0.1 g of cyanogen bromide (CNBr) was dissolved in 10 cc of water. A thin liquid film of the resultant solution was kept in tight contact with a methacrylic resin (PMMA) sheet sample, and a KrF laser beam (20 mJ/cm2, 300 shots) was irradiated on the resultant structure. As a consequence, a cyan group was substituted only in the exposed portion, and a peak indicating a triple bond of C and N was found near 2100 cm-1 as a result of ATR infrared spectroscopy.

EXAMPLE 31

2 g aluminum chloride (AlCl3) were dissolved in 100-cc ethanol. A thin liquid film of the resultant solution was kept in tight contact with a polyethylene sheet sample, and an ArF laser beam (20 mJ/cm2, 1000 shots) was irradiated on the resultant structure. Thereafter, the modified surface was subjected to ESCA spectroscopy. The result was that a peak of Al was found at 71 ev, indicating that Al was substituted in the sample.

EXAMPLE 32

A thin liquid film of fluorocarbon 112 (CCl2 FCCl2 F) was kept in tight contact with a polyethylene film sample, and an ArF laser beam (35 mJ/cm2, 500 shots) was irradiated on the resultant structure. As a result, the contact angle with water was found to be 100 only in the exposed portion, demonstrating that the surface was converted into teflon.

EXAMPLE 33

A thin liquid film of water (H2 O) was kept in tight contact with a polyethylene film sample, and an ArF laser beam (25 mJ/cm2, 3000 shots) was irradiated on the resultant structure. Consequently, the contact angle with water was found to be 15 only in the exposed portion, indicating that the surface was modified to be hydrophilic.

EXAMPLE 34

A thin liquid film of pure water (H2 O) was kept in tight contact with a polyphenylenesulfide (PPS) film sample, and an ArF laser beam (12.5 mJ/cm2, 3000 shots) was irradiated on the resultant structure. Consequently, the contact angle with water was found to be 30 only in the exposed portion, indicating that the surface was modified to be hydrophilic.

EXAMPLE 35

A thin liquid film of pure water (H2 O) was kept in tight contact with a methacrylic resin (PMMA) film sample, and an ArF laser beam (12.5 mJ/cm2, 9000 shots) was irradiated on the resultant structure. Consequently, the contact angle with water was found to be 40 only in the exposed portion, indicating that the surface was modified to be hydrophilic.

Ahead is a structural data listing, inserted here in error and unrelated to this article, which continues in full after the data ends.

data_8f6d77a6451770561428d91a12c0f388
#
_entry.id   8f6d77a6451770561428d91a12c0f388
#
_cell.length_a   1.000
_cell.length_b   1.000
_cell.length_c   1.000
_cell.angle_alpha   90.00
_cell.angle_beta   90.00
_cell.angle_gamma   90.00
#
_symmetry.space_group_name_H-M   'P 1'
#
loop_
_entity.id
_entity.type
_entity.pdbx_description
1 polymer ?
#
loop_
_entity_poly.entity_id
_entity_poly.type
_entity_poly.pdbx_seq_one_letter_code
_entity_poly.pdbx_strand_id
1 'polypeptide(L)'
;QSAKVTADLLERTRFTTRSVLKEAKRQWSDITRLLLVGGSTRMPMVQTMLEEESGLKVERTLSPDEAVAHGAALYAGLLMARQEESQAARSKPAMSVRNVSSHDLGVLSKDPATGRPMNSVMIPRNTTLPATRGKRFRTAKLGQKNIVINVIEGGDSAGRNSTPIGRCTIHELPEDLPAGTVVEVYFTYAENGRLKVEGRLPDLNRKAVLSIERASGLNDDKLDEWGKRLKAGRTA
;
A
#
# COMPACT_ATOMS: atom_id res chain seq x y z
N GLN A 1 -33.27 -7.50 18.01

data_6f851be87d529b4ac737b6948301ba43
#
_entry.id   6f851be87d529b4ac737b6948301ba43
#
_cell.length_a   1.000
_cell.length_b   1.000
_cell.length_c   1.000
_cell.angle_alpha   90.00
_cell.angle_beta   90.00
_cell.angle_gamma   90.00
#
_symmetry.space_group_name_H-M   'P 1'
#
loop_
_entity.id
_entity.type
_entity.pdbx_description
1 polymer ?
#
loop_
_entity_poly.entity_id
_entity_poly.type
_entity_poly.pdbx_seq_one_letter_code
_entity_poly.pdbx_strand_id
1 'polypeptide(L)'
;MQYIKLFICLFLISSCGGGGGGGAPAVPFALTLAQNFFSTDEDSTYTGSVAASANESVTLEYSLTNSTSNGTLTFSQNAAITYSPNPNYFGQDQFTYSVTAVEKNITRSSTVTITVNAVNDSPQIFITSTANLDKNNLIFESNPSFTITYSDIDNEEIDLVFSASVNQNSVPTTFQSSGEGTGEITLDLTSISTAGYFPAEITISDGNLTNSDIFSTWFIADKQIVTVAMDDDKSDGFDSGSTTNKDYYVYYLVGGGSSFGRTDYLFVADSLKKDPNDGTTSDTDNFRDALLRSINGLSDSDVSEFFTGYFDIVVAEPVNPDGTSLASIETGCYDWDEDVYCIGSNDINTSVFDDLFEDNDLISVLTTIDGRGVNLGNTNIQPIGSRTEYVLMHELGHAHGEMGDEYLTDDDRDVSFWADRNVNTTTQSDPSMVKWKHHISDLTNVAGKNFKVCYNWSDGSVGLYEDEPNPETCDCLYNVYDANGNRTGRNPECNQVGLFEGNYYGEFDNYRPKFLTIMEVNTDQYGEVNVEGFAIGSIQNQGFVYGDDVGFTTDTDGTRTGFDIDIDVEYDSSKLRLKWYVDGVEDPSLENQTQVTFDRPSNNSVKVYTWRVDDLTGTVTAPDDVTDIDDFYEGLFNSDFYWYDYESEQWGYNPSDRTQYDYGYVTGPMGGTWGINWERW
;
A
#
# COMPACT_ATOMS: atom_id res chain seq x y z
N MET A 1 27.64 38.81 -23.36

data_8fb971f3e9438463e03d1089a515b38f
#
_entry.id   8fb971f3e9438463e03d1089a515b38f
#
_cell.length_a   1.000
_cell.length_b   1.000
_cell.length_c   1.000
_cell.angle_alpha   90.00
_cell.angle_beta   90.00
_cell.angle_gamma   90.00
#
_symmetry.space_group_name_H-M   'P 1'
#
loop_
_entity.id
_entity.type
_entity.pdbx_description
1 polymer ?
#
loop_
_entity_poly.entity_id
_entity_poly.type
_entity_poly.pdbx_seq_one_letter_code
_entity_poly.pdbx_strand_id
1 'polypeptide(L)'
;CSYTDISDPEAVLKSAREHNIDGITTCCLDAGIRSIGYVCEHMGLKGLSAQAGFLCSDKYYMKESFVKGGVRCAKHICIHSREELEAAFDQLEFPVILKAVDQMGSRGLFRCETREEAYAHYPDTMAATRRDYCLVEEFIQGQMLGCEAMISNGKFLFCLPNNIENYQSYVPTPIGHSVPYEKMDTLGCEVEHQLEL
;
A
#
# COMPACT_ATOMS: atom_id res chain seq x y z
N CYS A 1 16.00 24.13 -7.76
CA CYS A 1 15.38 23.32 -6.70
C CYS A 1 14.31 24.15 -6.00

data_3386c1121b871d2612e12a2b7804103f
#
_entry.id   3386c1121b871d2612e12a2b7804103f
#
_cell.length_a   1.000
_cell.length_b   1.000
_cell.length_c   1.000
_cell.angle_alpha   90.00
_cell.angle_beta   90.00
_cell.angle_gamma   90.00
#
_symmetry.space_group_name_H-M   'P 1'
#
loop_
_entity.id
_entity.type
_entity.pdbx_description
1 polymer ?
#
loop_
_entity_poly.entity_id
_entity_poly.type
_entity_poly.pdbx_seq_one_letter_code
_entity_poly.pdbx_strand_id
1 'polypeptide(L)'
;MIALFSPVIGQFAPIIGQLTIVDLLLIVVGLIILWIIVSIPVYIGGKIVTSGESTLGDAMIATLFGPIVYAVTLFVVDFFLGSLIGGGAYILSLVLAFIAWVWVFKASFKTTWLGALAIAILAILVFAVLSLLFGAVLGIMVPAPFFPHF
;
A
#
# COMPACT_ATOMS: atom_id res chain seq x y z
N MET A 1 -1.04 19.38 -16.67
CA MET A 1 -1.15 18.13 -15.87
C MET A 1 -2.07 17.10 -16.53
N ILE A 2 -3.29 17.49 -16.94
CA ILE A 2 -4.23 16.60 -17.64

EXAMPLE 36

A thin liquid film of pure water (H2 O) was kept in tight contact with an acrylonitrile butadiene styrene (ABS) film sample, and an ArF laser beam (12.5 mJ/cm2, 3000 shots) was irradiated on the resultant structure. Consequently, the contact angle with water was found to be 10 only in the exposed portion, indicating that the surface was modified to be hydrophilic.

EXAMPLE 37

A thin liquid film of pure water (H2 O) was kept in tight contact with a polycarbonate resin film sample, and an ArF laser beam (12.5 mJ/cm2, 3000 shots) was irradiated on the resultant structure. Consequently, the contact angle with water was found to be 30 only in the exposed portion, indicating that the surface was modified to be hydrophilic.

EXAMPLE 38

A thin liquid film of pure water (H2 O) was kept in tight contact with a nylon.6 resin film sample, and an ArF laser beam (12.5 mJ/cm2, 3000 shots) was irradiated on the resultant structure. Consequently, the contact angle with water was found to be 35 only in the exposed portion, indicating that the surface was modified to be hydrophilic.

EXAMPLE 39

A thin liquid film of pure water (H2 O) was kept in tight contact with a nylon.66 resin film sample, and an ArF laser beam (12.5 mJ/cm2, 3000 shots) was irradiated on the resultant structure. Consequently, the contact angle with water was found to be 35 only in the exposed portion, indicating that the surface was modified to be hydrophilic.

EXAMPLE 40

A thin liquid film of formic acid (HCOOH) was kept in tight contact with a polyphenylenesulfide (PPS) film sample, and a KrF laser beam (12.5 mJ/cm2, 3000 shots) was irradiated on the resultant structure. Consequently, the contact angle with water was found to be 25 only in the exposed portion, indicating that the surface was modified to be hydrophilic.

EXAMPLE 41